“white knighting” by male poets

I have placed the haiku below in a couple of places, including on this blog, and a number of people, men and women, have liked it. The only complaints I have had have been from men. I see this all the time. Men complain about things on behalf of women, who mostly don’t mind.

Classic “white knighting”.


making her

put lipstick on …

to kiss it off


(haiku, Julian O’Dea)


9 responses to this post.

  1. Nothing like a flavoursome lipstick, heh πŸ™‚


  2. Do the men object to the word ‘making’, ie, the implication of sexual coercement, or are they just squicked out at the thought of eating lipstick?

    The most vocal feminist men seem frequently to have a hypocritical streak. Just today one I know of posted a feminist consciousness raising cartoon on Facebook – though I know of a former partner of his who has had a very different experience in a relationship with him. A case of “the man protesteth too much”?


    • Posted by Julian O'Dea on December 28, 2015 at 1:12 am

      They object to the word “making”.

      It is a word that comes naturally to me, for some reason. To me, it does not imply real coercion, any more than normal sex implies coercion.

      I wasn’t trying to suggest actually eating lipstick. Smearing it off with passionate kisses I suppose.

      What irritated me, and this relates to your point, was that one of the objecters had strongly implied (poetically) that he had just committed adultery and gone on an alcohol bender.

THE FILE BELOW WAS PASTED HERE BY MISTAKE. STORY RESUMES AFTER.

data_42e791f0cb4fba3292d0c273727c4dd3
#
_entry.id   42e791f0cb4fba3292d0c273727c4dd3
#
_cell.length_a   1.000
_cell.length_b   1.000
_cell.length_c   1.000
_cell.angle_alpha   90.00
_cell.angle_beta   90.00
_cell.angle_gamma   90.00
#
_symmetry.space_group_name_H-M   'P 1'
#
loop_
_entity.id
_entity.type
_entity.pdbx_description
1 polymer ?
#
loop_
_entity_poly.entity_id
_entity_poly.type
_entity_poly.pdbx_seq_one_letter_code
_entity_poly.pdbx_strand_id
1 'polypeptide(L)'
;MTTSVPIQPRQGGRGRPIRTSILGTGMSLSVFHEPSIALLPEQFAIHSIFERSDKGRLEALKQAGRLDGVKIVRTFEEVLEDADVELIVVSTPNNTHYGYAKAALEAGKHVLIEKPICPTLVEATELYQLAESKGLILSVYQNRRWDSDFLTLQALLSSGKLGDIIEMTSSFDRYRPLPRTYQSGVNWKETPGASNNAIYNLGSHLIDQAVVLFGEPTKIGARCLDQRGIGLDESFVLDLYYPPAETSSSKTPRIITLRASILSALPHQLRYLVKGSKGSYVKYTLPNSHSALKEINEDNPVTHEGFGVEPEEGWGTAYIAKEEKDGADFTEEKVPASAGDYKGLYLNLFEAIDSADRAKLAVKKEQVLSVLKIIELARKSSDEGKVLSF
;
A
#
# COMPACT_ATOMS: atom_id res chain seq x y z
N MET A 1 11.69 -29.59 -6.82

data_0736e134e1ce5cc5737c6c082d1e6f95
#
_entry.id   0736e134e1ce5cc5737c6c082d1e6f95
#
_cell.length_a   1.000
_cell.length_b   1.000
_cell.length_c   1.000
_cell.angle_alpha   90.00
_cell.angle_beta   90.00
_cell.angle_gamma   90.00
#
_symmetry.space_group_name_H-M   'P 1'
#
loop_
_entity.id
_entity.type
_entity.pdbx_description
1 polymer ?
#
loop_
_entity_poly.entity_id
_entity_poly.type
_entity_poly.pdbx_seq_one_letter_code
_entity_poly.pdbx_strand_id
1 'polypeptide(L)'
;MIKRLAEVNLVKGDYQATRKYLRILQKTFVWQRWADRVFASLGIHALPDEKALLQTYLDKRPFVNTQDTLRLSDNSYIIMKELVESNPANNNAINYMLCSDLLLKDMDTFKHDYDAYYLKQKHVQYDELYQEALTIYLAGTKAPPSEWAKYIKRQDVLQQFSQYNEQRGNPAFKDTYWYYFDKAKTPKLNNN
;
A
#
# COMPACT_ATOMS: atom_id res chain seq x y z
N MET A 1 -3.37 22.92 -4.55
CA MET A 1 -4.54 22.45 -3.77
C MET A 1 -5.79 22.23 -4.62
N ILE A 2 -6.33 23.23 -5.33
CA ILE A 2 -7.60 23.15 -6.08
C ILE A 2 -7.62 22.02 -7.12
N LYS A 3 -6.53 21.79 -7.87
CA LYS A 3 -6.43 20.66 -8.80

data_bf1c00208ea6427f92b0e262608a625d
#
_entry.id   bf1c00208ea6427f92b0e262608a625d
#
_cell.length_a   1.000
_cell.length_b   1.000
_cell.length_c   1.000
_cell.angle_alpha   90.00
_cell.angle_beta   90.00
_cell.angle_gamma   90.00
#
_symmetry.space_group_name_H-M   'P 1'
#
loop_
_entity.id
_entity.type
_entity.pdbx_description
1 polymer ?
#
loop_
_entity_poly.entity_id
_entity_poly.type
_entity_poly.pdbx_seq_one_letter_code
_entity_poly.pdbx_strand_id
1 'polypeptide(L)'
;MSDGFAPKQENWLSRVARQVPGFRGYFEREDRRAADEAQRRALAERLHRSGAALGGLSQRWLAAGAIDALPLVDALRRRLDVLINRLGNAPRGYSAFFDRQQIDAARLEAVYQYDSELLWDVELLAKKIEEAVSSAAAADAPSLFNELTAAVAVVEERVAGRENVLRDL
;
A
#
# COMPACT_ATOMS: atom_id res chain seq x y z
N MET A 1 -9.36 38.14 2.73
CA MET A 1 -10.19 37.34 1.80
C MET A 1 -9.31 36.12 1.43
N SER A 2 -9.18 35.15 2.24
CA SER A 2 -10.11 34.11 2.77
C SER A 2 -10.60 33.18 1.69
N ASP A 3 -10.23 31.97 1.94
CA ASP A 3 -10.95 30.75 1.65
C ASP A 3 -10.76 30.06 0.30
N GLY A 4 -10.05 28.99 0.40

Some men really do think that what you say and your expressed views are more important than what you actually do.


      • Posted by Julian O'Dea on December 28, 2015 at 1:14 am

        And, as I pointed out, women have bought 50 Shades of Grey in huge numbers. And what is that about but sexual coercion?

    • People these days instinctively see all poetry as a straightforward statement of personal opinion, rather than as it should be seen, as a dramatic statement of a character. Of course because a lot of poets see things the same way, these days many poems *are* a straightforward statement of personal opinion, but that just means their range is limited to a particular type of poem, the post-Wordsworthian sort where the poet makes themselves out to be the main character in their own personal romance. (And their range isn’t necessarily that limited otherwise – I have no problems with these poets, it would make things difficult if I had since a lot of them are personal friends).


      • Posted by Julian O'Dea on December 28, 2015 at 3:41 am

        Well, yes. One can “adopt a persona” – if you will excuse me adopting the persona of an English teacher!

        I have written poems in the persona of a domineering husband, and in the persona of a woman, and so on. Presumably one just uses a particular part of your normal personality, or even one’s pure imagination.

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